Let's be honest, there are a huge number of games out there that are inspired by Tetris. Some of them only tangentially so, others sail the 'tribute' line very close to the wind. I'm not sure where I would place Blugri's Boxes. It's obviously the game of disappearing lines, but it has power-ups, stronger blocks, and enough of a difference to be noticed. What I am sure about is that it's pretty addictive, and a little quirky.
Version Reviewed: 67
I'll start with those changes. The first is power-ups. As you clear lines, you'll see that a number of the blocks have a small icon on them. These represent the power-ups you can collect, and the game has five of them; a laser that will clear an entire line, a bomb that clears an area of blocks, the earthquake that will shake all the blocks to the bottom of the screen, slow time (go on, guess that one), and a nuke which clears the entire game grid.
Complete a line which has a block with an icon, and the icon will grow on screen and tag itself to another block. Clear that line and you will earn the power-up... you'll see how many you have collected at the side of the screen. To use one at any point in the game, simply tap the icons at the side of the screen.
The other major change is having 'tough' blocks. The normal blocks will disappear as usual when a line is created, but the tough blocks will need to make up multiple lines before they can be removed - a red block needs to be in three lines, and a green block in two lines. This adds another level of strategy and planning to the game, changing the style of play away from the regular Tetris method.
Finally, and perhaps a minor touch but one that can catch you out, are the five different playing areas that you can use. The first is the regular ten column wide playing field, but as you play through the game you have the option to use other grids which will need some subtle changing of playing style.
I think that's the appeal of boxes for me - it's close enough to Tetris that my muscle memory and eye are able to relate to the game, and I can leave them to work almost by instinct, while the planning part of my brain has new scenarios and skills to learn.
I'm not quite convinced by the controls. I quickly dispensed with the accelerometer-based controls as being a nice touch for a developer to show off, Swipe based controls are the order of the day, with left and right choosing where to drop the block, a swipe down for a fast drop, and a swipe up to rotate the piece. The latter is a touch unintuitive (in fact, the first time I played the game I thought it was Tetris without rotation, which was actually quite fun), and I would have preferred a tap gesture rather than a swipe for rotation. The fast drop also needs to be tweaked - if you continue to swipe down after the drop is finished, the following block will start a fast drop as well!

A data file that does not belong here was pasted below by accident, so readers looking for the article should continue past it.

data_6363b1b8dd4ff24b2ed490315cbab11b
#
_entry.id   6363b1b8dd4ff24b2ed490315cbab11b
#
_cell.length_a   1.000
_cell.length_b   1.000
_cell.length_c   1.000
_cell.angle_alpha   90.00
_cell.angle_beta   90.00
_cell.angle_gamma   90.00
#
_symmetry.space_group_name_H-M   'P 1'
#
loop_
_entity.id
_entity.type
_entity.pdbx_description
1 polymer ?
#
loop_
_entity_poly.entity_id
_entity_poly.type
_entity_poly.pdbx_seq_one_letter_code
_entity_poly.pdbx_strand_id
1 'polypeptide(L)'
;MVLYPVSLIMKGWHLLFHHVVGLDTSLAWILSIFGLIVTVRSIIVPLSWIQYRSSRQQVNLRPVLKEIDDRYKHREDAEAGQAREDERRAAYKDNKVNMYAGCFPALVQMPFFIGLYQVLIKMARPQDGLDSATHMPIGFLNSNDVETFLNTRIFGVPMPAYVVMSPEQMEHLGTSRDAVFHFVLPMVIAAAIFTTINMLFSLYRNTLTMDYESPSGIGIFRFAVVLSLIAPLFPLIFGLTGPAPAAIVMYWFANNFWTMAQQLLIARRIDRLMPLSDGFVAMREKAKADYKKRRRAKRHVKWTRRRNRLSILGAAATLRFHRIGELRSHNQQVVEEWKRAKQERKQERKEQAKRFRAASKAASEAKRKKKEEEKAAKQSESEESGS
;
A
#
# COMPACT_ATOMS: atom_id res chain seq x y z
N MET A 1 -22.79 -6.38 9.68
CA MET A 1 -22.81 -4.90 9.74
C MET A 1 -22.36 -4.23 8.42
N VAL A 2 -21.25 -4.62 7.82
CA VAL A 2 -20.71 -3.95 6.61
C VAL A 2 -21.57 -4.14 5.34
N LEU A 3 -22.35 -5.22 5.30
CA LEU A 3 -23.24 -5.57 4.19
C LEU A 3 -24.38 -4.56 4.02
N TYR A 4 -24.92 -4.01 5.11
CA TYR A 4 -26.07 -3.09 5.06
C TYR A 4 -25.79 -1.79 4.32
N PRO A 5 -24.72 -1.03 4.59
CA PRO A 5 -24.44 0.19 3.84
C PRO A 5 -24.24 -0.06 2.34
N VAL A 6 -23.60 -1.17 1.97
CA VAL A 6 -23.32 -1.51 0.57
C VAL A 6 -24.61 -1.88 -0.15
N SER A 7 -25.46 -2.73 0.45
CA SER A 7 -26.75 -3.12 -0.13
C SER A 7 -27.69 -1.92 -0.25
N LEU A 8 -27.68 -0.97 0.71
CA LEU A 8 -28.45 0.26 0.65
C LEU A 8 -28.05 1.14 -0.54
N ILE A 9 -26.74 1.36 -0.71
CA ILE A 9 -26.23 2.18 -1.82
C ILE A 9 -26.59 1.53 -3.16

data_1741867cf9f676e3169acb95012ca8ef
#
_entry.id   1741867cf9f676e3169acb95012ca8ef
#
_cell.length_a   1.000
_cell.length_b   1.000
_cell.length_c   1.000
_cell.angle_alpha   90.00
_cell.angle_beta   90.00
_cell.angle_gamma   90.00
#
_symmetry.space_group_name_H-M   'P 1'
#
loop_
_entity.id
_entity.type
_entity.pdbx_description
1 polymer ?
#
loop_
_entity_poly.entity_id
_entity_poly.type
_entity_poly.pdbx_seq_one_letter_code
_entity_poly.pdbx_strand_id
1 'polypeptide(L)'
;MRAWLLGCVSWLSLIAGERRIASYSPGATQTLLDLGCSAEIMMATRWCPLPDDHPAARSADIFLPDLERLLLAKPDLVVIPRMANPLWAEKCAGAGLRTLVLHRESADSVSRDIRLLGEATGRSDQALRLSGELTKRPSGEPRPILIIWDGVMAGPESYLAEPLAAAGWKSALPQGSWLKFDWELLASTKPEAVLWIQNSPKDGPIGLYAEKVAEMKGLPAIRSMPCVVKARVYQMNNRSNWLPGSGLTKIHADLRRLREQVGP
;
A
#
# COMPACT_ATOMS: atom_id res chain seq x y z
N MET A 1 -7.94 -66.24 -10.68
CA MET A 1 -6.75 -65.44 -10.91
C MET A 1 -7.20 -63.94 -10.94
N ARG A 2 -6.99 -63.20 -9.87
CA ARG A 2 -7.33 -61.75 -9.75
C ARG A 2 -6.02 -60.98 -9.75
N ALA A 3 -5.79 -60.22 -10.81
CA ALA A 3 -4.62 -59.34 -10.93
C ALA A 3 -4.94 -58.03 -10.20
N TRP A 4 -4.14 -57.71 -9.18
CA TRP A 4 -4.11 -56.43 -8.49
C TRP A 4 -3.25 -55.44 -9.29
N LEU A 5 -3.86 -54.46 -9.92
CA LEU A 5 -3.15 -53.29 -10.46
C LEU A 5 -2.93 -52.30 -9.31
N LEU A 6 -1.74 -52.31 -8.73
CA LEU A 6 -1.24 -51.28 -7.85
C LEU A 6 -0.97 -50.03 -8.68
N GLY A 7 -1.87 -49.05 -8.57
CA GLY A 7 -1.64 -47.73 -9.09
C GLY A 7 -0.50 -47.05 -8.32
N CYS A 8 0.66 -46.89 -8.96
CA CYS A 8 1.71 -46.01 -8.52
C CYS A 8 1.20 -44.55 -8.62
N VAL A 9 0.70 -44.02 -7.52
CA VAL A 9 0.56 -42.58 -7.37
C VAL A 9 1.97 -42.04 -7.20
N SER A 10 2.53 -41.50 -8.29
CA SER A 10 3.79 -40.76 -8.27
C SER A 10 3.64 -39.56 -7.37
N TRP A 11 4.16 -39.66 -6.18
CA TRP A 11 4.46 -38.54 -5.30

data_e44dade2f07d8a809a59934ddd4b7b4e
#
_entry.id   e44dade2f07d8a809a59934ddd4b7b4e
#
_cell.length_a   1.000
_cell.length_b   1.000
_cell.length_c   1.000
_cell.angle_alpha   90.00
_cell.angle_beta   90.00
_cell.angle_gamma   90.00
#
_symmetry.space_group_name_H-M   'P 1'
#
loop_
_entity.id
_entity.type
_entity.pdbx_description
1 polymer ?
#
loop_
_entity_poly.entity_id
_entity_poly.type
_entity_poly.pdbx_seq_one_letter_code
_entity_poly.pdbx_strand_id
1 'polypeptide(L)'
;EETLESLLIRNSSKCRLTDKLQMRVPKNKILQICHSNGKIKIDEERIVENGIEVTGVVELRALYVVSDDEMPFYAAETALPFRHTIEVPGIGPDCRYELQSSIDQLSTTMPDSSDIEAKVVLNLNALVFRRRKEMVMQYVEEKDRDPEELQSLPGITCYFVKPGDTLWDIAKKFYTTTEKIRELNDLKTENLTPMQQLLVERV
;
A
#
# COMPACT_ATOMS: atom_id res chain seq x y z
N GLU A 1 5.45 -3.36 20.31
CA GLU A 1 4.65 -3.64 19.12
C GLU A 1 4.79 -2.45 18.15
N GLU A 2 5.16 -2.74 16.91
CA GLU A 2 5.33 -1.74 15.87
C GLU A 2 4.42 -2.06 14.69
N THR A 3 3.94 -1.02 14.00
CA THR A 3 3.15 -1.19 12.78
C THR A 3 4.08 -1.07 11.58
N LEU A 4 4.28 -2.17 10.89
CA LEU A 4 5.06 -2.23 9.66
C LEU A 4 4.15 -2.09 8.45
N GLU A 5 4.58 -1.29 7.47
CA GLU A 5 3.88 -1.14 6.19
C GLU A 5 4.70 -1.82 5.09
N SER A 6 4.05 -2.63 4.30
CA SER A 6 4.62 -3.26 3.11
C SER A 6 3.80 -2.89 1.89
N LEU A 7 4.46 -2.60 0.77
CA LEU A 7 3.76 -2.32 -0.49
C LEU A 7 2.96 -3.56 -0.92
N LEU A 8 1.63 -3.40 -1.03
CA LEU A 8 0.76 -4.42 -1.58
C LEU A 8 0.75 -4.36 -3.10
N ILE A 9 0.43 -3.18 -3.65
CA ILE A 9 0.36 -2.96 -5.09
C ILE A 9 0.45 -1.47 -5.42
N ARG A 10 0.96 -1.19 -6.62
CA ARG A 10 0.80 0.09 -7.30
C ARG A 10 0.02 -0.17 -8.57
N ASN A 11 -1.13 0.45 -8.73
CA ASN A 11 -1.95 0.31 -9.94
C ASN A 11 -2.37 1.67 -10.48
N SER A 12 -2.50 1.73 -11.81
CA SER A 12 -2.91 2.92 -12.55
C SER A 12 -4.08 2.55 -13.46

The controls are the quirky bit, so get used to them, and move on. Because it is worth moving on and exploring the game.
To help keep the game alive there are a list of achievements for you to aim for - like the achievements in the Xbox Live titles, although obviously this indie game doesn't earn you gamer points. What it does do is give you some long term goals to aim for alongside each individual game that you play through, and all of them feel relatively easy to achieve, albeit you might need some grinding for the higher points scoring achievements. This is helped by having your score multiplier increase with each achievement passed, which gives you a reason to look at these, other than a need to complete everything in the game.
Boxes is clearly a Tetris clone, but it's one where the developer has done more than port the game - the additions do not damage the inherent Tetris-ness of the game, but they add a different level of planning. The muted tones work well, and everything does stay clear while playing the game, especially the small versions of the power up icons. The controls are perhaps a touch too sensitive, but I treated that as a challenging feature rather than a bug.
Boxes does not fit easily into the Tertris-style pantheon of games, and it is an acquired taste, but it's one that I have enjoyed. It's a free download, so there's nothing stopping you sampling it for yourself.
Reviewed by Ewan Spence at